inequality by raising income and wealth taxes or undertaking 
comprehensive welfare reform—the reforms that were the achievements of 
the mid-twentieth century and that were in large part spurred by the 
huge mobilization efforts of the two world wars.

Runciman argues that once we leave behind the dark memories of the 
1930s, we can expand our historical imagination to include a wider array 
of threats. Democracy has no clear answer for the mindless operation of 
bureaucratic and technological power. We may indeed be witnessing its 
extension in the form of artificial intelligence and robotics. Likewise, 
after decades of dire warning, the environmental problem remains 
fundamentally unaddressed. For Runciman these developments come as no 
surprise, and he cites Hannah Arendt’s notion of the banality of modern 
evil and Rachel Carson’s Silent Spring to show that we have been aware 
of these issues for many decades.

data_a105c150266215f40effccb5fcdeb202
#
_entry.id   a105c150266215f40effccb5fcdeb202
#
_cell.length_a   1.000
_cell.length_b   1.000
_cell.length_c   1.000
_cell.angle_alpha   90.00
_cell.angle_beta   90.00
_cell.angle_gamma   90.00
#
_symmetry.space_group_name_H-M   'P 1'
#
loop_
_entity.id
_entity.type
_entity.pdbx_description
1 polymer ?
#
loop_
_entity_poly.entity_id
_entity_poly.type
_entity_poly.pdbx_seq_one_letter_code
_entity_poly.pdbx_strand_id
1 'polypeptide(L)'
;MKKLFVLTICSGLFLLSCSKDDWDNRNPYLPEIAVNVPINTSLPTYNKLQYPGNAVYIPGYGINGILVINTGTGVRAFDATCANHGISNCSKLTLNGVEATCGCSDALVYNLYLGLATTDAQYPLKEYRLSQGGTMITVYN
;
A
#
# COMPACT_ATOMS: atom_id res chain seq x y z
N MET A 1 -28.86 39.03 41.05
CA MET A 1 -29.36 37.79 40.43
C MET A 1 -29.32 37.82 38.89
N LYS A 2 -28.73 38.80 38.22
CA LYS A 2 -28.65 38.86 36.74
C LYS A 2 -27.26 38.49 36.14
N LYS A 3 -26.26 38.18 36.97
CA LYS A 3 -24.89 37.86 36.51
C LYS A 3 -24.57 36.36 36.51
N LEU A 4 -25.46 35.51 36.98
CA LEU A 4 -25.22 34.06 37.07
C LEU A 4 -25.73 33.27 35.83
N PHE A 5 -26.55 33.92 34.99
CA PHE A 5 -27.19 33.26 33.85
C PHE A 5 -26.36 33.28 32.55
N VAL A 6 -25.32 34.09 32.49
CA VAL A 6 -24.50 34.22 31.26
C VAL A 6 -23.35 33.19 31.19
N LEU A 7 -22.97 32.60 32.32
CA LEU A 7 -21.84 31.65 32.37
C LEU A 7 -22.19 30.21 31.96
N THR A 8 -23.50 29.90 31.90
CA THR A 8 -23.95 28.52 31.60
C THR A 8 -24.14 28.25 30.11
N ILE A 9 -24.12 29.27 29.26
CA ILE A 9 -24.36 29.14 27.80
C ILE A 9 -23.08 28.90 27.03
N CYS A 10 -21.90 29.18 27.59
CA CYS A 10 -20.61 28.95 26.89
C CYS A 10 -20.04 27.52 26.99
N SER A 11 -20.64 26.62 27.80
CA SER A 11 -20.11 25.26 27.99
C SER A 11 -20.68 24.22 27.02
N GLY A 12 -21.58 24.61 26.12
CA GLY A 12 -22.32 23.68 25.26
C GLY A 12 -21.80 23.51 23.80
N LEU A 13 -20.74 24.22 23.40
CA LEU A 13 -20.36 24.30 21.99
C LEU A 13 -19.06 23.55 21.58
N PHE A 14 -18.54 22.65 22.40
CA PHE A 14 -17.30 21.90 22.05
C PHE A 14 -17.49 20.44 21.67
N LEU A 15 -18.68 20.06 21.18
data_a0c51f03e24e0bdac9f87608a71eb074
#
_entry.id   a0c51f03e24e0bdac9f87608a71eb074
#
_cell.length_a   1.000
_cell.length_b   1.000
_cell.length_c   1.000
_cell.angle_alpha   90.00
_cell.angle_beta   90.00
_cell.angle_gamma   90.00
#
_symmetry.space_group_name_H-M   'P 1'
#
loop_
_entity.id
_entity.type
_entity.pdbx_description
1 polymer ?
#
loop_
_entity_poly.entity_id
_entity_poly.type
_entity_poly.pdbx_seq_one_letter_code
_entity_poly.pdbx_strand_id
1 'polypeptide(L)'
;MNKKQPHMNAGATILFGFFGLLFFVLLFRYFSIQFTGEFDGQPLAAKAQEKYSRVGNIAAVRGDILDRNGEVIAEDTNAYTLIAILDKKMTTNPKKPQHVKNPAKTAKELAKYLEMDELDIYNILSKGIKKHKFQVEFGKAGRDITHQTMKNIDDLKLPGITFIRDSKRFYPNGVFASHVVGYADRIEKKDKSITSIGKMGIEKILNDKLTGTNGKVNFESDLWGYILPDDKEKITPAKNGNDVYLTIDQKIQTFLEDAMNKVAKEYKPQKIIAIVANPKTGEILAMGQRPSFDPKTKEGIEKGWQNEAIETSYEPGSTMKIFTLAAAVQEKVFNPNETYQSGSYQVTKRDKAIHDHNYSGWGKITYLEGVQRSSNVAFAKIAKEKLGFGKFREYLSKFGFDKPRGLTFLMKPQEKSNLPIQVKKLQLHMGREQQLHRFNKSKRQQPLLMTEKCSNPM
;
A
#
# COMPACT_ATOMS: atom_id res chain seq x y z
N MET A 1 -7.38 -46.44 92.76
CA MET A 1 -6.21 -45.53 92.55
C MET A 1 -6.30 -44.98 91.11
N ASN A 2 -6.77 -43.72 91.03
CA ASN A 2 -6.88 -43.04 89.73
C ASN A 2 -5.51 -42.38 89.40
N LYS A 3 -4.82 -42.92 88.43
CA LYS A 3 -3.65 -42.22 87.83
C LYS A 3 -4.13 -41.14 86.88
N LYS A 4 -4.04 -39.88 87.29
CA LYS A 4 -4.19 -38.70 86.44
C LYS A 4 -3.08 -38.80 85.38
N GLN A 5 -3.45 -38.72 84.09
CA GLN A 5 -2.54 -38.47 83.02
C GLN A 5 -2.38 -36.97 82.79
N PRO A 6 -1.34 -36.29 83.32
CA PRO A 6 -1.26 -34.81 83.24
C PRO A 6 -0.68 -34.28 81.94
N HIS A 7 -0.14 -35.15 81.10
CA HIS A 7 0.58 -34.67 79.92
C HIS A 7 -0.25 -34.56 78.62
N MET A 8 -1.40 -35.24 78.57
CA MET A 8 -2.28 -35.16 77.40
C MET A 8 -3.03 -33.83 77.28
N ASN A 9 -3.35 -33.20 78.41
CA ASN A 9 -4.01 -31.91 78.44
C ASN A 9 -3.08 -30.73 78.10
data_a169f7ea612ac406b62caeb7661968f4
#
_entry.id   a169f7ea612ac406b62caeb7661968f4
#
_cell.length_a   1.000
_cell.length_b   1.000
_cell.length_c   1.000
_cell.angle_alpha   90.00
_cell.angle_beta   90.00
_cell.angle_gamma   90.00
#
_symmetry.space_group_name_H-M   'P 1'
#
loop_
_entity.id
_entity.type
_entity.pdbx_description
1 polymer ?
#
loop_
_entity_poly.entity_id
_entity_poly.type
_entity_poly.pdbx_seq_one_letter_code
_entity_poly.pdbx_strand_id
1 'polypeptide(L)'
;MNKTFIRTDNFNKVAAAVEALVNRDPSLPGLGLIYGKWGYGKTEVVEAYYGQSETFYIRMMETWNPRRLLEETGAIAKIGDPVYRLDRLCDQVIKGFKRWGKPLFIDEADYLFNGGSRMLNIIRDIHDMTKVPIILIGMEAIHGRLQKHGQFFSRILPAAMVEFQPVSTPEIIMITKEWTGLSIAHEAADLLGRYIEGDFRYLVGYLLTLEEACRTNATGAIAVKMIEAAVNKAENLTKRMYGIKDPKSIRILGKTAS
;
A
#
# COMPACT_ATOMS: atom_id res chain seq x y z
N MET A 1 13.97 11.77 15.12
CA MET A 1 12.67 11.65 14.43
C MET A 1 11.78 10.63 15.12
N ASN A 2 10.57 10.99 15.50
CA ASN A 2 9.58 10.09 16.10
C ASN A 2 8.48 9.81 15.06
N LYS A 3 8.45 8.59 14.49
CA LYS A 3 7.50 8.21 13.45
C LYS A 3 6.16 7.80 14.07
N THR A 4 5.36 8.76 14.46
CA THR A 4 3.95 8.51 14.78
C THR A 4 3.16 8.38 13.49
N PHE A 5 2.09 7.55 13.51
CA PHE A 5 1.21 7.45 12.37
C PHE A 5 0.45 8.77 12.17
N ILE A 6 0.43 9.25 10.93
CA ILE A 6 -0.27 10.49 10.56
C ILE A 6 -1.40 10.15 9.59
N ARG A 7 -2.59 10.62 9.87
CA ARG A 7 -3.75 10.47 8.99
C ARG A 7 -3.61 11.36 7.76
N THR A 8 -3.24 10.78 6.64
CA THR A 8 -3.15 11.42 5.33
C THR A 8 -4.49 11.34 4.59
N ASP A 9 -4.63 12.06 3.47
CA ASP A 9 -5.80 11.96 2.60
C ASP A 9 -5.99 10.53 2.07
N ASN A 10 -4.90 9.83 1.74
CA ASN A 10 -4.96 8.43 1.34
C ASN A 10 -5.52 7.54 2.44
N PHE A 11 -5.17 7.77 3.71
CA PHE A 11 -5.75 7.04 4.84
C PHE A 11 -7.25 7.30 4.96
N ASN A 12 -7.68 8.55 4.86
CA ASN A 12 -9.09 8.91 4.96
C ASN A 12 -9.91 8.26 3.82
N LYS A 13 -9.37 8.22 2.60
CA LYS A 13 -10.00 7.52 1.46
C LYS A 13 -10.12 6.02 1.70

Bureaucratic overreach and environmental catastrophe are precisely the 
kinds of slow-moving existential challenges that democracies deal with 
very badly. And given the West’s failure to address them, we should 
expect to see ever-louder calls for energetic authoritarian answers. It 
is symptomatic of our moment that meritocratic authoritarianism is 
finding defenders not among the kind of sulfurous ideologues that 
populate Snyder’s book, but among anodyne professors of political 
science. For example, Jason Brennan in his book Against Democracy (2016) 
has revived the nineteenth-century argument for rule by the qualified, 
what he calls epistocracy. In this respect we live under the shadow not 
of Moscow but of Beijing. But as Runciman points out, though 
authoritarian meritocracy may promise more decisive policymaking, it 
also increases the likelihood of catastrophic missteps.

Finally, there is the threat du jour: corporations and the technologies 
they promote. As Runciman reminds us, corporations are at least as old 
as the modern state, and they may outlive it. The networks of Facebook 
and similar companies are more extensive than any hierarchical state 
organization. Runciman regards Mark Zuckerberg as a far more serious 
threat to US democracy than Trump. But what kind of threat is it that 
the likes of Zuckerberg pose? Twenty-first-century oligarchs may be 
profit-driven and intolerant of the checks and balances of the rule of 
law, but in the US at least, they try to seem the mild-mannered sort, 
eager to spout the platitudes of corporate social responsibility and 
susceptible to political pressure.